News Investigators/ A former Justice of the Court of Appeal, Jos Division, Mudashiru Oniyangi, has stressed the need for the decentralisation of the Supreme Court to speed up the dispensation of justice in the country.
Mr Oniyangi, who made the call while speaking with newsmen in Abuja, said that the workload for the Judges in Nigeria was too much in most cases.
The Kwara born retired jurist said the decentralisation of the Apex court would enable assigned justices in each geopolitical zone to handle cases without congesting the court in Abuja.
According to him, Supreme Court has a number of cases but my question is why is the Supreme Court not decentralised in every geopolitical zone.
“The headquarters can be here in Abuja as well as the Chief Justice of Nigeria but when that division is created, the justices of the Supreme Court sent there will attend to matters in that geopolitical zone but it will be the same one Supreme Court, no division.
“The justices will just be assigned to do the job there and decongest the headquarters in Abuja. Abuja is full to the brim, cases are pending. The justices are trying but the number of justices cannot cope with the pressure of jobs going on.”
The jurist also called for a division of the Court of Appeal in every ,state to aid the reduction of pending cases, noting that the court was short of manpower.
“The Court of Appeal is short of manpower, they need more justices in the court.
“In my personal view, every state should have a division of the Court of Appeal so that they can face the issue and problems happening in every case rather than the present number that we have.
“It will reduce congestion or risks on the road,” he added.
While arguing that the judges could not cope with the volumes of court cases assigned to them, said that the delay in delivering judgement in most cases was not the fault of the Judge.
He blamed unnecessary delay in dispensation of Justice, particularly in cases involving politics to the inability of parties to present witnesses before the court.
He said that the delay most times caused by parties involved in the case as they might keep requesting for more time to present witnesses to testify before the court.
“Speedy dispensation of justice as far as I am concerned and my experience in the bench, in most occasions, the court sits either 9am or just a little after 9am.
“But if case A is called, you either find the prosecutor or the defense counsel telling the Judge my witnesses are not ready.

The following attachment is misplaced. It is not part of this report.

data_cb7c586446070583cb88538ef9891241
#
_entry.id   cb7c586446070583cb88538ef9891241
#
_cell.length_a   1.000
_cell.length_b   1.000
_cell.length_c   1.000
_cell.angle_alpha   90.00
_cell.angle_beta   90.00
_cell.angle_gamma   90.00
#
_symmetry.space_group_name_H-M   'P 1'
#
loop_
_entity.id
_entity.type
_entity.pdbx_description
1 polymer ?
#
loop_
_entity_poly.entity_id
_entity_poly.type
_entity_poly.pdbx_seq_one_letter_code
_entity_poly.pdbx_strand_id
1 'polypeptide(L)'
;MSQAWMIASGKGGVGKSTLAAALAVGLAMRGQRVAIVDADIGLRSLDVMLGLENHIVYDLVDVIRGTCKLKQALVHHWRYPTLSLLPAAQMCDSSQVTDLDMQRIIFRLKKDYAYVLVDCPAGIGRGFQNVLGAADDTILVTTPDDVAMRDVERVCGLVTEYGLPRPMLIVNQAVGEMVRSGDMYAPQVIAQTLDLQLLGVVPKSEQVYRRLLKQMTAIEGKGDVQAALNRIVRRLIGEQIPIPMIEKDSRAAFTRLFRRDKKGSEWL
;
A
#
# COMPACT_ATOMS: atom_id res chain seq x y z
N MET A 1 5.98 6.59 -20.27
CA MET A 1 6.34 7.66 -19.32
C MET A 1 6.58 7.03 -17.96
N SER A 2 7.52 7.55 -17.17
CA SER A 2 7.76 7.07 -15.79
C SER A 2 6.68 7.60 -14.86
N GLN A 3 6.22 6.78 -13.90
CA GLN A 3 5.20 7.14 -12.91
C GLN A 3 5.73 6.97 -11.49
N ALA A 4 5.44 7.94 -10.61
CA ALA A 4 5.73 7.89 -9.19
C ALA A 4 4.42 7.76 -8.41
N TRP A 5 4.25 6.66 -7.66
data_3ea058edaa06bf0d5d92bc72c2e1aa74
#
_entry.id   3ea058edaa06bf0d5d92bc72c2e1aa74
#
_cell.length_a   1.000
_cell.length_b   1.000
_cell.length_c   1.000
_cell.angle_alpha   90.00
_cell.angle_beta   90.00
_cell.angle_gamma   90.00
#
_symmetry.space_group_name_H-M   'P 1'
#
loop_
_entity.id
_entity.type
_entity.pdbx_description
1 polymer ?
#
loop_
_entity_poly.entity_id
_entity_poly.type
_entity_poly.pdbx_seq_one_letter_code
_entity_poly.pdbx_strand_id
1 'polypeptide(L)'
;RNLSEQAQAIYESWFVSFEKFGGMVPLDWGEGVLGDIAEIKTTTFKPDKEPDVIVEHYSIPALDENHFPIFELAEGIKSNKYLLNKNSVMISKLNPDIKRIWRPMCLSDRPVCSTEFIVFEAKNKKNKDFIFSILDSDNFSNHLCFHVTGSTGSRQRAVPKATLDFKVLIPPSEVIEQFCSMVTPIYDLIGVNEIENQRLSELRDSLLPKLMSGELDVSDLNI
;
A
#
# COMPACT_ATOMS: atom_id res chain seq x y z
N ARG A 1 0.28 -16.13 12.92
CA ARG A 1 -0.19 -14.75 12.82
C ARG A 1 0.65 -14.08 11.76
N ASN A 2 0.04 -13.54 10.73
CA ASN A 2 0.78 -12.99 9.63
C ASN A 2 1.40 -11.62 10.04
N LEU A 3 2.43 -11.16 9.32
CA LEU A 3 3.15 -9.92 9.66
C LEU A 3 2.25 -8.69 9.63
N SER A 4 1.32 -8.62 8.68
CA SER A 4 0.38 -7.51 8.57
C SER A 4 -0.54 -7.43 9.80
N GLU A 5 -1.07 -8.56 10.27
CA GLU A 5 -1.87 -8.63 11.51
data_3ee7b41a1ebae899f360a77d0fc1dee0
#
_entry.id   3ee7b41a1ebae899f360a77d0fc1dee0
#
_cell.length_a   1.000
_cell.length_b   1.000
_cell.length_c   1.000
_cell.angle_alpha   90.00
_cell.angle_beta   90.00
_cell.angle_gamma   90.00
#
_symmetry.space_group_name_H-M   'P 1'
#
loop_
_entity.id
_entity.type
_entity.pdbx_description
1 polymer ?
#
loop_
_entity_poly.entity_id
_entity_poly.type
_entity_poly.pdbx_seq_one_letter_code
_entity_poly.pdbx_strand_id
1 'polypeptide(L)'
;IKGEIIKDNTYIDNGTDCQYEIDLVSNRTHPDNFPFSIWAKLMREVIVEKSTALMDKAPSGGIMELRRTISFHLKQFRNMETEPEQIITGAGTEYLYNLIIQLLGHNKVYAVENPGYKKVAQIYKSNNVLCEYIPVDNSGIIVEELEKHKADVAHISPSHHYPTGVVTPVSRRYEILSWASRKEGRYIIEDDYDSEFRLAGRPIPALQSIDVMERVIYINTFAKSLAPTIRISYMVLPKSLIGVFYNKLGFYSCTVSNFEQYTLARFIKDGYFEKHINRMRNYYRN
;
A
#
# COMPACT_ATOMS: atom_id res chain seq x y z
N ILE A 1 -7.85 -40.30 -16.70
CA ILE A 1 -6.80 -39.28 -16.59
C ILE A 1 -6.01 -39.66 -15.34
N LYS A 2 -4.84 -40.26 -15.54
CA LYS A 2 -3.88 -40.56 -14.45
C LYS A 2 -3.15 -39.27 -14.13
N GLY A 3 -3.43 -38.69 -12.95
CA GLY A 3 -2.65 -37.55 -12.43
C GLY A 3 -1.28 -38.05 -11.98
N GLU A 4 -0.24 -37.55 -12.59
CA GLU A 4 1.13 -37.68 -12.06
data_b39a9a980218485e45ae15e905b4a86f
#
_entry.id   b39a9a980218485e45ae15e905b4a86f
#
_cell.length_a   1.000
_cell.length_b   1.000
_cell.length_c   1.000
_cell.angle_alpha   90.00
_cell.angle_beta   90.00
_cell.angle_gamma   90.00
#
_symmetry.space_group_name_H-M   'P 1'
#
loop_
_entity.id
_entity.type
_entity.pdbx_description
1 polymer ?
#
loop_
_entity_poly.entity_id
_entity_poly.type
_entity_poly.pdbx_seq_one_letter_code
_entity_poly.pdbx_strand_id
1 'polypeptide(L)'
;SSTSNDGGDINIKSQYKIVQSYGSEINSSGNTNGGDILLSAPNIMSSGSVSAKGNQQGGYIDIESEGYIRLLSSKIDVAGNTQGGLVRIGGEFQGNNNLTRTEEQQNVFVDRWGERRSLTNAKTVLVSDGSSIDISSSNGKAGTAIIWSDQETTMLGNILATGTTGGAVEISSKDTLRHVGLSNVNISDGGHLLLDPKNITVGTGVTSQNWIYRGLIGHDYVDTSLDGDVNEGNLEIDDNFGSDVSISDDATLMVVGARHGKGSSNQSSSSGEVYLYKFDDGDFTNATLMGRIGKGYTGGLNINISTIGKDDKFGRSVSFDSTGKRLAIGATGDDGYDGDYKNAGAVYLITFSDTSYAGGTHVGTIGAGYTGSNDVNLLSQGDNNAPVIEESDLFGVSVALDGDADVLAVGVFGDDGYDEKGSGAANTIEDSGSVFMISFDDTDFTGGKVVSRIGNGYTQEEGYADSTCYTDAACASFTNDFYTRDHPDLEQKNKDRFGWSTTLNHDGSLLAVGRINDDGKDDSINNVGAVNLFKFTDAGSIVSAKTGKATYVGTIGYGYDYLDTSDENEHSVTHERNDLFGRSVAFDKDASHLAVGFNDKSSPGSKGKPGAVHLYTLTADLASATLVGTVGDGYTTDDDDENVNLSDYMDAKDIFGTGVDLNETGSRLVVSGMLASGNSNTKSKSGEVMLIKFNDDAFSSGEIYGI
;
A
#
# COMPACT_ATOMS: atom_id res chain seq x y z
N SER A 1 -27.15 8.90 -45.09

“The Judge will never say I am not ready to handle this matter rather you would hear from the prosecutor or defense counsel saying; give us another date, or throw away the matter.
“The Judge will still insist and say let’s give them some time. So the court is always ready. I am not beating my chest for everybody but you will find out that 98 per cent of these courts sit on time,” he said.
Oniyangi also observed that low funding of the judiciary and poor infrastructure, among other factors, were responsible for delayed justice in the country.
He said that there was the need for provision of recording machine instead manual method of operation which also added to the cause of delay in doing work.
According to him, the workload on judges was too high, adding that a judge may handle 1,000 civil, criminal and commercial cases because there are no specialised courts.
“The workload for the judges in Nigeria is too much in most cases. Unlike the advanced countries, a judge will conduct a pre-trial, after sanitising the file, he passes it to the registry, then that file will pass to the judge who will carry out the trial and that is the only file he will have pending.
“Here, like the high court, we don’t have specialized courts and that is why you find judges doing criminal matters, civil matters, and commercial. A judge may be assigned to 1,000 files in a court which is on every subject; commercial, criminal, civil.”
Oniyangi, who began his Judiciary career as a clerk in 1973, had worked in several states of Nigeria including the Federal Capital Territory Abuja.